RTFA for the details of approach, method, discovery. The Yale School of Forestry has been around a couple thousand years – it feels like, sometimes. They never stop pressing for more and better understanding of the environment.

Thanks, Mike

A breakthrough in fusion energy


Click to enlargeEric Schulzinger/Lockheed Martin

Lockheed Martin Corp says…it had made a technological breakthrough in developing a power source based on nuclear fusion, and the first reactors, small enough to fit on the back of a truck, could be ready for use in a decade.

Tom McGuire, who heads the project, said he and a small team had been working on fusion energy at Lockheed’s secretive Skunk Works for about four years, but were now going public to find potential partners in industry and government for their work.

Initial work demonstrated the feasibility of building a 100-megawatt reactor measuring seven feet by 10 feet, which could fit on the back of a large truck, and is about 10 times smaller than current reactors, McGuire told reporters.

In a statement, the company, the Pentagon’s largest supplier, said it would build and test a compact fusion reactor in less than a year, and build a prototype in five years…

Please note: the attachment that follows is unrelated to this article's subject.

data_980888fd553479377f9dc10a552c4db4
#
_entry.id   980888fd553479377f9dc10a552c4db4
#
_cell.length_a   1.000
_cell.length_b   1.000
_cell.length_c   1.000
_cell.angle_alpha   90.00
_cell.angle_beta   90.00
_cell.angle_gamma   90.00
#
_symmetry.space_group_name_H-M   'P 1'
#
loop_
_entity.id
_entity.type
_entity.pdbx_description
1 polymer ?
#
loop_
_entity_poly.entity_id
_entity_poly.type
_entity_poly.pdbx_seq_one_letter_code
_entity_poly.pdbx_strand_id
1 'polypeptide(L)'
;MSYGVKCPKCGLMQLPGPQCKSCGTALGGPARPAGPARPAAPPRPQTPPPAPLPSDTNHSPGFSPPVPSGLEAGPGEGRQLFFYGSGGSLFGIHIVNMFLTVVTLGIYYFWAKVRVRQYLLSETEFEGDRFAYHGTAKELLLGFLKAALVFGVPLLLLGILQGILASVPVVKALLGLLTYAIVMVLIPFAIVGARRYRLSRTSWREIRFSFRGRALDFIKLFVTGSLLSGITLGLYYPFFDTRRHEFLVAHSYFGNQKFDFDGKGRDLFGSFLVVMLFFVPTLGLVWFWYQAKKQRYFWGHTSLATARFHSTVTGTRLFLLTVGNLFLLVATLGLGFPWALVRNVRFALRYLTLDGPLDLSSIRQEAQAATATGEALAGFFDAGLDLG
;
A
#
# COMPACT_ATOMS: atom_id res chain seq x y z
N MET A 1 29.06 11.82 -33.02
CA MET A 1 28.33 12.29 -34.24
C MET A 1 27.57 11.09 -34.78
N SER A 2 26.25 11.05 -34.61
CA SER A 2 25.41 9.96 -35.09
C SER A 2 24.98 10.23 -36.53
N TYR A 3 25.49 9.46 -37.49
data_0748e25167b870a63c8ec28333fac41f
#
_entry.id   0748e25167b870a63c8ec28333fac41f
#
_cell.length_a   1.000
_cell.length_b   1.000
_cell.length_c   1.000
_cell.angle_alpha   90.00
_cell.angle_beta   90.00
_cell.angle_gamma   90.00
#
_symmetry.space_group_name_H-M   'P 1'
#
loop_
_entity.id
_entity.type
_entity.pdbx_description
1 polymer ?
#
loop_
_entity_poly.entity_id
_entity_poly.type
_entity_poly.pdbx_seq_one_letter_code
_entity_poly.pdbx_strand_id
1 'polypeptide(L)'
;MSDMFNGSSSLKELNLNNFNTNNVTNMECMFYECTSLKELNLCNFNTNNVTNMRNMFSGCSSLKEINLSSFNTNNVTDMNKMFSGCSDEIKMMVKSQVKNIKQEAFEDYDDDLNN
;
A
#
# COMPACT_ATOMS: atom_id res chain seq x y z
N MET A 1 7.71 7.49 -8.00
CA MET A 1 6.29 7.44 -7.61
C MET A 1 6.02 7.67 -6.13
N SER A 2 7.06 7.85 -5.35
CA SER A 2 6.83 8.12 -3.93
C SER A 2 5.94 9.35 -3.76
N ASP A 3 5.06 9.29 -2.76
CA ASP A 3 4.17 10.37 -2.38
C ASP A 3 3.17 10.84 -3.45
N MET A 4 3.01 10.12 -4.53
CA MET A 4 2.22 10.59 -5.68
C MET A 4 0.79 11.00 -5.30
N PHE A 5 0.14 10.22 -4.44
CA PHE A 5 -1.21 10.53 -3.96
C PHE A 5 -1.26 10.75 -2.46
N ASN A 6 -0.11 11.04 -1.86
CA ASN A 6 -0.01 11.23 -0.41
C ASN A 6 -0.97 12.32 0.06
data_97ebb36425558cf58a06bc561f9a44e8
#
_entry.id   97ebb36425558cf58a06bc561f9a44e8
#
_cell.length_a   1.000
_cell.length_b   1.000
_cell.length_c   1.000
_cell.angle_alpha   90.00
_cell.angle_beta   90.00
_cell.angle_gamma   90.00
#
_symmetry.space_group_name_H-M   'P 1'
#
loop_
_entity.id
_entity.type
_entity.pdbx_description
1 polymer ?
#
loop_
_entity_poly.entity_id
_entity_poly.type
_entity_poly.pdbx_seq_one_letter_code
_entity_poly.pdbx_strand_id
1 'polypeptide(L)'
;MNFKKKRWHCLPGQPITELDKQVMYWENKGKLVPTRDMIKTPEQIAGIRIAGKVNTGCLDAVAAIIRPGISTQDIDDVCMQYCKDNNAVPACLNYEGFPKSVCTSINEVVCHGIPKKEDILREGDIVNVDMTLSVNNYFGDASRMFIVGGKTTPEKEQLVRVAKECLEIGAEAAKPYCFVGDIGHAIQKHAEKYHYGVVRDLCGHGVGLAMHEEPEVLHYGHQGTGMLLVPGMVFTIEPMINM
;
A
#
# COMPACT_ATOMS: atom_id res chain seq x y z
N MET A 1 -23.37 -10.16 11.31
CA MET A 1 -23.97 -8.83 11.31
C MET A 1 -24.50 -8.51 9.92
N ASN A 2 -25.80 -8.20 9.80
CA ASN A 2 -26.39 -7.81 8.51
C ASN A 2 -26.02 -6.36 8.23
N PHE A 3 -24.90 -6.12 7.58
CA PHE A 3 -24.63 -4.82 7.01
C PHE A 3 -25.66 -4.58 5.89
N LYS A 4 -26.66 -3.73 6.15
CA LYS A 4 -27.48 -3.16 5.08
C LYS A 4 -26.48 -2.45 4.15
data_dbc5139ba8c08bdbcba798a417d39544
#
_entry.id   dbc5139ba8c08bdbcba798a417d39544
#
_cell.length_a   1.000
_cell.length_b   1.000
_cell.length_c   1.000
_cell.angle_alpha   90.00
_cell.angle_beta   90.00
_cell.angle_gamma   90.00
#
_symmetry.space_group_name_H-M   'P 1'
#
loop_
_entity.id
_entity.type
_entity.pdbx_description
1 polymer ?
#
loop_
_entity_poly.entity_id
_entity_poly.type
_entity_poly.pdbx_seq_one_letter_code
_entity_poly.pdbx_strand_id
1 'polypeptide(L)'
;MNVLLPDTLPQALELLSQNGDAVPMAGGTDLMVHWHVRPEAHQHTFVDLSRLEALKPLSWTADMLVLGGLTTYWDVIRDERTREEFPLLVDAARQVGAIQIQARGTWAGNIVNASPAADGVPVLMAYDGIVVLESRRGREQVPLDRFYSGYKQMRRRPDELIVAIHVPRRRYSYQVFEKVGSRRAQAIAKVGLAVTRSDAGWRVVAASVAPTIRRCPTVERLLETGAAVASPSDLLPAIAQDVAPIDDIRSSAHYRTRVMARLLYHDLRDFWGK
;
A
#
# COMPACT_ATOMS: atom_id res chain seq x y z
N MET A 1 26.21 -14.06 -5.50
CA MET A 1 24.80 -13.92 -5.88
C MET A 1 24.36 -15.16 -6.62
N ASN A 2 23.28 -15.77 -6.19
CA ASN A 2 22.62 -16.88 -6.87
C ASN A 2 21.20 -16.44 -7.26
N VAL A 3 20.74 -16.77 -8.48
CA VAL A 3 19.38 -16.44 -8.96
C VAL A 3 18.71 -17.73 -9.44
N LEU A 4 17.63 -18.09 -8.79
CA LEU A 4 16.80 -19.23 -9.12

Lockheed sees the project as part of a comprehensive approach to solving global energy and climate change problems.

Compact nuclear fusion would produce far less waste than coal-powered plants since it would use deuterium-tritium fuel, which can generate nearly 10 million times more energy than the same amount of fossil fuels, the company said.

Ultra-dense deuterium, an isotope of hydrogen, is found in the earth’s oceans, and tritium is made from natural lithium deposits.

It said future reactors could use a different fuel and eliminate radioactive waste completely.

McGuire said the company had several patents pending for the work and was looking for partners in academia, industry and among government laboratories to advance the work.

Lockheed said it had shown it could complete a design, build and test it in as little as a year, which should produce an operational reactor in 10 years, McGuire said.

Everything material about this is a positive. The only potential negatives are [1] Luddite fears over any power source that carries the word nuclear somewhere in the patent. It’s why for example no commercial food packaging in the United States uses gamma ray sterilization – even though it would dramatically increase safety from pathogens, reduce costs. And [2] the combination of American military vendors and the construction dollars needed to produce plants with appropriate safeguards will increase potential cost several-fold. The greedy bastards hate to leave well enough alone.